Even if the rest of the week was a catastrophe, it would be okay. Because they knew they could do it, and they’d had one perfect night.
Then a couple of days later: disaster actually struck.
Guys and Dolls was playing for a whole week, including a special matinée performance one afternoon. The audience for this included a lot of people from retirement homes who were given free tickets as a community gesture.
"It’s one of the best audiences," Betty had said. "They’re always so appreciative, and they love the Golden Oldies."
But then a relative of Mrs Helberg’s died suddenly, and the funeral was the same afternoon as the matinée. Neither event could be rescheduled, for obvious reasons, and Mrs Helberg’s priority had to be the funeral service.
The bad news was revealed just after the cast arrived at the theatre to get ready for that evening’s performances.
"What the hell are we going to do?" Martin asked.
There was a vague understudy plan in place where Betty would understudy for Revel as Adelaide and Revel for Mrs Helberg as Sarah. In practice though, no one was expecting such a thing to happen. Shifting two major roles and losing the lead Hot Box dancer would cause huge disruption to all the routines, and there was no time to rehearse.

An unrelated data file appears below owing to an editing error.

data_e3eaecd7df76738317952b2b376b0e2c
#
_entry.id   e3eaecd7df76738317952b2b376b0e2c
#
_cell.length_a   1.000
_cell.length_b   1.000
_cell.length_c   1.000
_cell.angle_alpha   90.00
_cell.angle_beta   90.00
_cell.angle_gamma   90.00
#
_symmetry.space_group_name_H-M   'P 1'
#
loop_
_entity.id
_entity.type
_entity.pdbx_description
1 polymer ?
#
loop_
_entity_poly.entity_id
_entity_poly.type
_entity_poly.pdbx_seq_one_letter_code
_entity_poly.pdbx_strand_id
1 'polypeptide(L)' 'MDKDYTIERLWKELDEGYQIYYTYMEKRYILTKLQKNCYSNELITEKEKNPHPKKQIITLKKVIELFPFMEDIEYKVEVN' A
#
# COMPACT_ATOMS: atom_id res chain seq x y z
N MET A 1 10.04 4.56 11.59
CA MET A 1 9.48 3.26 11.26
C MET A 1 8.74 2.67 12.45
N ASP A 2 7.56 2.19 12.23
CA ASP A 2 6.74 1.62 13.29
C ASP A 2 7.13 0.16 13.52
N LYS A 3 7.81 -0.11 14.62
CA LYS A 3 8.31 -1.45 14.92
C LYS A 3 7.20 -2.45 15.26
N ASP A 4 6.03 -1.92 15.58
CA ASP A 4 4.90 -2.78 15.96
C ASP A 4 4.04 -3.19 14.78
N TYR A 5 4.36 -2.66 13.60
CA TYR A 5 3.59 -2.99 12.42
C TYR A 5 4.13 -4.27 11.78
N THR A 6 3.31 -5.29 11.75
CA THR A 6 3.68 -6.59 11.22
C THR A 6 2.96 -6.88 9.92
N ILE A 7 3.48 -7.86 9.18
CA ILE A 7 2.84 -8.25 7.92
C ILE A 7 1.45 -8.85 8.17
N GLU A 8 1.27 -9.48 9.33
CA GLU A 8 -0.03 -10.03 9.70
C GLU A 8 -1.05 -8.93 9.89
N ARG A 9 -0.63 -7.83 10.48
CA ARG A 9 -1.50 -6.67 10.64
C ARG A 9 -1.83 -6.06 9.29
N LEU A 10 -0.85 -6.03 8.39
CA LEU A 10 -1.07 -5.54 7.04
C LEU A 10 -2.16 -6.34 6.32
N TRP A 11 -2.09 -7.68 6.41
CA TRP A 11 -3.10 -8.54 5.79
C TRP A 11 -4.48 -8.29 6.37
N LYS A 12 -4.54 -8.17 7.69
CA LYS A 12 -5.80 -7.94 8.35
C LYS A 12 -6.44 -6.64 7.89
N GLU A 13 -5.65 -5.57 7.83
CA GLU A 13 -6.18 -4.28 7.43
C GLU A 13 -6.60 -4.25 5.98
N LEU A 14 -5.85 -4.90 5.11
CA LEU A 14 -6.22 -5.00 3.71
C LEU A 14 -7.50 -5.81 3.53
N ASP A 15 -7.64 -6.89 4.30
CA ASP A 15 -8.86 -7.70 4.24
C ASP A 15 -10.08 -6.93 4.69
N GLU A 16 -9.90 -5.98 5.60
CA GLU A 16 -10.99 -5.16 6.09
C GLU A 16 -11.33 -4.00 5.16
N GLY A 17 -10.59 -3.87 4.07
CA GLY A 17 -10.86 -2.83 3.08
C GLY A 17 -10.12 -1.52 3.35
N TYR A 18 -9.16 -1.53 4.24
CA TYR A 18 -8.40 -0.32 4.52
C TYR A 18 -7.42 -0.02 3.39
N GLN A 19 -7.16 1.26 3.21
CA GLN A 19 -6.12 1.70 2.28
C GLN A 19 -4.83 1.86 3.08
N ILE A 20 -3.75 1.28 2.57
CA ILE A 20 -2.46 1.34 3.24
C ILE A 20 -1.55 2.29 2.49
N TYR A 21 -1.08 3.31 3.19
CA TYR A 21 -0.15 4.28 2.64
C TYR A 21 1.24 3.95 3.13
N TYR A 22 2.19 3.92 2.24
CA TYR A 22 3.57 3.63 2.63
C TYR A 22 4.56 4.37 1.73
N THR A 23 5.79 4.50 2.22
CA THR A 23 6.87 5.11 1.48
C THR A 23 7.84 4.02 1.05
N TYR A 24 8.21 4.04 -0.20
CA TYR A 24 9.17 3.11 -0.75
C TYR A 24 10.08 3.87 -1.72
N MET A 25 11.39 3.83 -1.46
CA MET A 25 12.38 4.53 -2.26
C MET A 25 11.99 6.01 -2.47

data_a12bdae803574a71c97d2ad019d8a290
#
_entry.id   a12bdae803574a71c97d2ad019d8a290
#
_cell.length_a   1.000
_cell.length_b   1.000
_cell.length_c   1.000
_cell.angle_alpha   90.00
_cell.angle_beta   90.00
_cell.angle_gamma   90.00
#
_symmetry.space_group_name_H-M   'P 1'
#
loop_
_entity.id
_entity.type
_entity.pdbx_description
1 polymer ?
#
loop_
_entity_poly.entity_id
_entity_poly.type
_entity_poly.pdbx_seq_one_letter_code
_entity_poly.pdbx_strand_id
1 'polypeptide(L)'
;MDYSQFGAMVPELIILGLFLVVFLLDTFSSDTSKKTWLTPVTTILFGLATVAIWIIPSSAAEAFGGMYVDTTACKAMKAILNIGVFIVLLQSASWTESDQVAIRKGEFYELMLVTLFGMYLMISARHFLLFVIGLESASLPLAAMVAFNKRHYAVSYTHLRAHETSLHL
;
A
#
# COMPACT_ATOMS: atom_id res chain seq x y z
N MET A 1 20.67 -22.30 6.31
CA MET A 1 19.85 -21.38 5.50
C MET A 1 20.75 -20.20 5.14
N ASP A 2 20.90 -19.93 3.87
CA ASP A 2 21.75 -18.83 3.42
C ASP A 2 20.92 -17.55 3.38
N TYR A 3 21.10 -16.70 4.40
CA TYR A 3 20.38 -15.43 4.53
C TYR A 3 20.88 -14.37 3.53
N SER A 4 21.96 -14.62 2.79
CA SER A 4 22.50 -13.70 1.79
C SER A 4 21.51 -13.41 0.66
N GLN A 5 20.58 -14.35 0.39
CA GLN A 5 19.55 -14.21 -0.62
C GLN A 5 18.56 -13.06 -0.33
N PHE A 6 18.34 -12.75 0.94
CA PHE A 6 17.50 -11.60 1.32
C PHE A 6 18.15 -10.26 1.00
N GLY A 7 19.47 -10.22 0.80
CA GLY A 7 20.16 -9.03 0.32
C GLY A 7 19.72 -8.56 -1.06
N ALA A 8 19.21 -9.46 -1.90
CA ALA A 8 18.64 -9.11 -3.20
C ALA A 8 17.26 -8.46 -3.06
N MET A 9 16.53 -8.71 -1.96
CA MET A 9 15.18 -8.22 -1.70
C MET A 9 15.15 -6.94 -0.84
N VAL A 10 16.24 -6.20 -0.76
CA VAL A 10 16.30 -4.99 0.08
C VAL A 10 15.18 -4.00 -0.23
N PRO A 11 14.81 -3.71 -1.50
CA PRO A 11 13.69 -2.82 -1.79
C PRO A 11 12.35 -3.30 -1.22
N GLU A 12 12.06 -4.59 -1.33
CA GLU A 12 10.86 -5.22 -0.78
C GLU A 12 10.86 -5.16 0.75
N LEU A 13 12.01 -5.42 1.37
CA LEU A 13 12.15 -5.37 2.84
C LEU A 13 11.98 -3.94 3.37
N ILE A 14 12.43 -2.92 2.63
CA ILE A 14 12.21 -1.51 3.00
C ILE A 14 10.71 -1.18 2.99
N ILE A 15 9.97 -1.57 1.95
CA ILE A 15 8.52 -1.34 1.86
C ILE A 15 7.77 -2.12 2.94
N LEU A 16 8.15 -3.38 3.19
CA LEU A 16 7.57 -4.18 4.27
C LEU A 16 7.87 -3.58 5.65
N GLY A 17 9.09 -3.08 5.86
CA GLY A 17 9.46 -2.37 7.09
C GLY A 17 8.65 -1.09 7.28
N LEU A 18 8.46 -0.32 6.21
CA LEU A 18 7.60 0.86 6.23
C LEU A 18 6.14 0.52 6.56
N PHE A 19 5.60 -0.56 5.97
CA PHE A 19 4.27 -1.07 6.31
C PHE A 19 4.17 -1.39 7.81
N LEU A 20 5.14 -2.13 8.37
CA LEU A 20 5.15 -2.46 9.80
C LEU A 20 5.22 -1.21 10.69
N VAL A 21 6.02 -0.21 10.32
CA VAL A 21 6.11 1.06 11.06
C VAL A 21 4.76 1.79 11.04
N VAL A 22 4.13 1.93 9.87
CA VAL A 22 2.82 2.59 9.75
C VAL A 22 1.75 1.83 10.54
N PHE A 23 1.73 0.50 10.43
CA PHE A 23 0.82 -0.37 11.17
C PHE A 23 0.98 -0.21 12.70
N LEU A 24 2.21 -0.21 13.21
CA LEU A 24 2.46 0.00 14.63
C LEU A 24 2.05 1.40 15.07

Thaddeus suggested putting Betty in the lead role as Sarah and making do when it came to the dancing scenes. It might even be possible for Betty to double up in a scene that didn’t involve Sarah.
"I do have an idea," Revel said. She turned to Marcy: "You’re going to hate me, but honestly this is the best thing for the show."
Marcy felt a sinking fear in the pit of her stomach.
Revel addressed Len again. "Marcy knows all the lines backwards. Put her on as Sarah. It’s only for the matinée, even if a few prompts are needed the audience will be kind, from what Betty says."
"Oh they will indeed," Betty said. "They’ll applaud all the more knowing an understudy is trying her best." She smiled brightly at Marcy.
"But I can’t sing," Marcy said. "Not properly, I mean."
"That’s okay. We can use the cast recording of Sarah’s songs," Revel said. "It will look fine, trust me. And it’s just for one performance."
Everyone started to exclaim at what a great idea it was, and how it would really save the day, and Marcy felt completely stressed and miserable. Like she was being pushed into a corner. She caught Gray’s eye and saw sympathy there.